He competed two new works, La porta stretta (The narrow door), for which he had already created a maquette in 1999, one with a gold background, the other on a Tabellone consumistico (Consumerist panel), both featuring the insertion of a light installation. He also made two sculptures in white Carrara marble and white-enamelled wood, evoking the Greek Theatre of Syracuse, with rigorous geometry and an innovative approach. In both, the concentric rings of seating are doubled and become circular, looking outwards as well as inwards.
In 2015 he took part in the exhibition Moderna Magna Graecia curated by Francesco Tedeschi at FerrarinArte, Legnago. The National Institute of Ancient Drama, INDA, in Syracuse, commissioned the new poster for their classical performances. He was also present at Missoni - Art - Colour at the MAGA gallery in Gallarate.
In 2016 Scirpa was invited to take part in the touring exhibition The moving eye staged at Muo Musej in Zagreb, and at cultural institutes and centres in São Paulo, Brasilia and Panama. He was also invited to participate in an exhibition in Syracuse, titled Bicycle Wheels – Homage to Duchamp on the theme of Dada and ready-made, curated by Claudio Cavallaro and Salvatore Mauro. On occasion of the 25th Festival of Music in Milan, dedicated to Gérard Grisey, Singing light, images of his works incorporating light sources were used as illustrations for the programme providing information on the musicians, and also for the advert broadcast on SKY Classica. The Museo del Novecento in Milan installed, as a permanent exhibit, a Ludoscopio – Pozzo, 1979, already part of its collection. He took part in the exhibition Interrogare lo spazio (Questioning space) curated by Luigi Meneghelli at FerrarinArte in Legnago (near Verona). He had solo shows at Studio Arena in Verona, La luce nel pozzo, curated by Marco Meneguzzo who wrote, describing the well created using mirrors and neon, that Scirpa “… enacts fiction in its purest state,” while we “... enjoy being deceived, instead of being disturbed by it…”; at Rosso Vermiglio in Padua, in the show Labirinti di luce (Labyrinths of light) curated by Vittoria Coen, who considered the Ludoscopio “… an invitation for reflection… a way of letting go in order to think, an invitation to freedom of spirit,” and at ArteAGallery, Milan, in a show titled L’infinito possibile (A possible infinity) curated by Francesco Tedeschi who wrote, “… The fundamental elements of his works, in their different forms, are light and space.. light as a medium of colour and shape is essential to his art... ; a light that gives solid form to geometry, generating shapes capable of attracting us and leading us... into a space without dimensions.”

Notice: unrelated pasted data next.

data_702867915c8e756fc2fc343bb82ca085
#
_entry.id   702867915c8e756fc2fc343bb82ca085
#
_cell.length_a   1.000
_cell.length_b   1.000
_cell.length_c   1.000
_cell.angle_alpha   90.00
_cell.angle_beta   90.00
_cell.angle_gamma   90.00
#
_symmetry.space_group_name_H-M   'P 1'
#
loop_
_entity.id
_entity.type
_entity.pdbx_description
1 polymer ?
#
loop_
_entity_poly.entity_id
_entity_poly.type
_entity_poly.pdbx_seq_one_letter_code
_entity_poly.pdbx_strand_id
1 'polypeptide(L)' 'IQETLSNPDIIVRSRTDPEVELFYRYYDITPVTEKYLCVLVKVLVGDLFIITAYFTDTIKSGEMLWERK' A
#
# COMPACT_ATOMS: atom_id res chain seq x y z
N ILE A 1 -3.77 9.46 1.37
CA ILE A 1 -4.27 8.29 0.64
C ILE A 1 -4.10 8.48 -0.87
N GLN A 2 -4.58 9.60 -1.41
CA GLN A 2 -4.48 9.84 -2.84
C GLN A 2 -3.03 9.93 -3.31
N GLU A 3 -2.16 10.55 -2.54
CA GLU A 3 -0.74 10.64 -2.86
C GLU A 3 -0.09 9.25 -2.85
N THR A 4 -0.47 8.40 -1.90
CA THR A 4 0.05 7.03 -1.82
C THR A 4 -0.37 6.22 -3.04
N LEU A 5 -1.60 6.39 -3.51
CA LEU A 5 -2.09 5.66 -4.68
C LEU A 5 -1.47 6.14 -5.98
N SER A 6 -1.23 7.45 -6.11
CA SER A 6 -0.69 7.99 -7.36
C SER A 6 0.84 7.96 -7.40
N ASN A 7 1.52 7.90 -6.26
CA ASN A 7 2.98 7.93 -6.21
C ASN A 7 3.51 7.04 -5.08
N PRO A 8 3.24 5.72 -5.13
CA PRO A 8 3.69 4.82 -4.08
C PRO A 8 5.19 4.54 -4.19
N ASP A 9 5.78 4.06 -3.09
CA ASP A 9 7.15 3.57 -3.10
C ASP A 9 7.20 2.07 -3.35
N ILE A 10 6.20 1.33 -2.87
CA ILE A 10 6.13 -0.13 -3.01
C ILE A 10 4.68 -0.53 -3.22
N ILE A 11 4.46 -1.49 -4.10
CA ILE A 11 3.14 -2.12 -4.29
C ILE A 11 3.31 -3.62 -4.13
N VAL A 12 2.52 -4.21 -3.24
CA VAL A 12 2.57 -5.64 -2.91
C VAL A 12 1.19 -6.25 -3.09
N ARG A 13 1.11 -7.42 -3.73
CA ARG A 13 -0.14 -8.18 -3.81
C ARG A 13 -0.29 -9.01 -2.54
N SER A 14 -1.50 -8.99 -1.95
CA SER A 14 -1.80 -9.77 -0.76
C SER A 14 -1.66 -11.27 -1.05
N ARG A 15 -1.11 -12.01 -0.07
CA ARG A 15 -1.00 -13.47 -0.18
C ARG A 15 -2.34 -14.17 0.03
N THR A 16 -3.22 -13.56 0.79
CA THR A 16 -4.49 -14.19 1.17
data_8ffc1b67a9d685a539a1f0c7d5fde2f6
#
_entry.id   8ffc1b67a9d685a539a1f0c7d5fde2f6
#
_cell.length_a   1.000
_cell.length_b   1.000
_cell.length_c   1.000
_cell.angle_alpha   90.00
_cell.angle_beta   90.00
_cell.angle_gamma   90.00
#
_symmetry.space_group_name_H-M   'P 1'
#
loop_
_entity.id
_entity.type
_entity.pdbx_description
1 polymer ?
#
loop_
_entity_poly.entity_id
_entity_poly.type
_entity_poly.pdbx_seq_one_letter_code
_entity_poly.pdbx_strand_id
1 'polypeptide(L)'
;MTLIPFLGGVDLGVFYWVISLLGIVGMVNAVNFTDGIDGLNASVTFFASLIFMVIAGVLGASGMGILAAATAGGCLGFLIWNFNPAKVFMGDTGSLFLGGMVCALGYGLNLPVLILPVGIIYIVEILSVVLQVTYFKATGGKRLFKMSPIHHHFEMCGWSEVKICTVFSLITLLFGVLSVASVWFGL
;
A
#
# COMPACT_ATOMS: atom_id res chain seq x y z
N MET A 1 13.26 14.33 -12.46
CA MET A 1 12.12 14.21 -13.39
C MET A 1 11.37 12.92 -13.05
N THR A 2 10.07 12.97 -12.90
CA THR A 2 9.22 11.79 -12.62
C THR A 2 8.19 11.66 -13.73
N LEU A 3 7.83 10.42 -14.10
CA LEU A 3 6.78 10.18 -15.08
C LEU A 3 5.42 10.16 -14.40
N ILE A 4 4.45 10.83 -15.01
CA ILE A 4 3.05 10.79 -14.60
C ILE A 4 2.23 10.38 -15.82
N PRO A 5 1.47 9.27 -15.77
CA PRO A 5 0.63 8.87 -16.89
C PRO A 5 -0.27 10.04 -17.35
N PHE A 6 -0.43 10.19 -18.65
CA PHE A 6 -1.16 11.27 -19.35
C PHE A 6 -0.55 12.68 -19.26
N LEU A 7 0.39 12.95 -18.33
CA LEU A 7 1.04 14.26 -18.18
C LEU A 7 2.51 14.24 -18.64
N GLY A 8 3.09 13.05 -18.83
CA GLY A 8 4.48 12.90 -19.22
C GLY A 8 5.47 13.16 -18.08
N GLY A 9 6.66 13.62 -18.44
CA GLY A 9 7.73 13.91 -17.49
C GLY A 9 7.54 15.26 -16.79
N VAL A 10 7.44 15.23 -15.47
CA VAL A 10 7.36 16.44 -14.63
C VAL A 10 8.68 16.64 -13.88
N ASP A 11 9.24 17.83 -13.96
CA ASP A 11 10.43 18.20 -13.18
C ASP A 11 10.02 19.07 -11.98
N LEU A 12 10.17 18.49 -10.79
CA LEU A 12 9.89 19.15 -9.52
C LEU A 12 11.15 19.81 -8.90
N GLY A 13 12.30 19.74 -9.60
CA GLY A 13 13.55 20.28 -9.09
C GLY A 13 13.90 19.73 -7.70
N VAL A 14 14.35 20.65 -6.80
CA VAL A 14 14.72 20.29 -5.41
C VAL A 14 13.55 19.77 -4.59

In 2017, RossoVermiglioArte, Padua, presented a solo show of his works at ArteFiera in Bologna and he had another solo show at Fabbriche Chiaramontane, Agrigento, curated by Marco Meneguzzo, The form of light, the light of form :”…the form of light, the mechanical act of bending the glass tube filled with neon to create the wished-for form, transcends this physicality and becomes an immaterial substance, it becomes the light of form: the universal “brightness” of the geometrical forms joins with the luminosity that they emanate..”. He took part in an exhibition at MACA Museo Arte contemporanea, Acri, “Arte interattiva” curated by Monica Bonollo.


His work is now moving towards a textured pictorial style, in wich structure and moving suggest a route towards depht or visual labyrinths. At a time such as the present, in wich various languages exist contemporaneously and in wich artist can redevelop previous experience, he is re-examing the characteristics of the earliest anti-consumerist statements and the experimental use of electronics. In his perspective structures of space and light, he suggests many potential areas of expression.
His artistic concepts are highly topical today, to the point that young artists both in Italy and abroad are creating works showing evident influence from his Ludoscopes. For this reason, Scirpa can be considered as a highly original pioneer in the area of artistic research on simulated infinite space, and its relationship with light.


His works are present in many museums and collections including Museo del Novecento (Milan), Civiche Raccolte Stampe Achille Bertarelli (Castello Sforzesco, Milan), Biblioteca dell’Accademia di Belle Arti di Brera (Milan), MAPP Museo d’Arte Paolo Pini (Milan), MAGA Museo Arte Gallarate (Milan), VAF-Stiftung (MART Trento/Rovereto), La Galleria Nazionale and Farnesina (Ministry of Foreign Affairs, Rome), Museum Ritter (Waldenbuch), Museo Civico d'Arte Contemporanea (Gibellina), Museum (Bagheria), Fabbriche Chiaramontane (Agrigento), and Musée des Beaux Arts (Caen).

 

He has made works for public spaces and churches; in 1965, a large mosaic was created at Centro Internazionale del Movimento dei Focolari in Rocca di Papa (near Rome), another at the Auditorium of the Centro Internazionale, Loppiano (near Florence) and, in 2007, some paintings and stained glass were installed in the Church of the D. P. in Cernusco sul Naviglio (Milan), where his Ludoscopio pieces have also been installed above the altar and in the Baptistry.

 

Scirpa´s works have been included in scenographies and shows of various kinds, both televised and theatrical: among other things, in 2015, the INDA National Institute of Ancient Drama of Syracuse entrusts him with the realization of the Manifesto of the 51st Cycle of Classical Shows and, in 2016, the Milano Musica Festival chooses its Ludoscopes to interpret the Music of the composer Gérard Grisey.

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At work on a lithographic press, Salzburg, 1965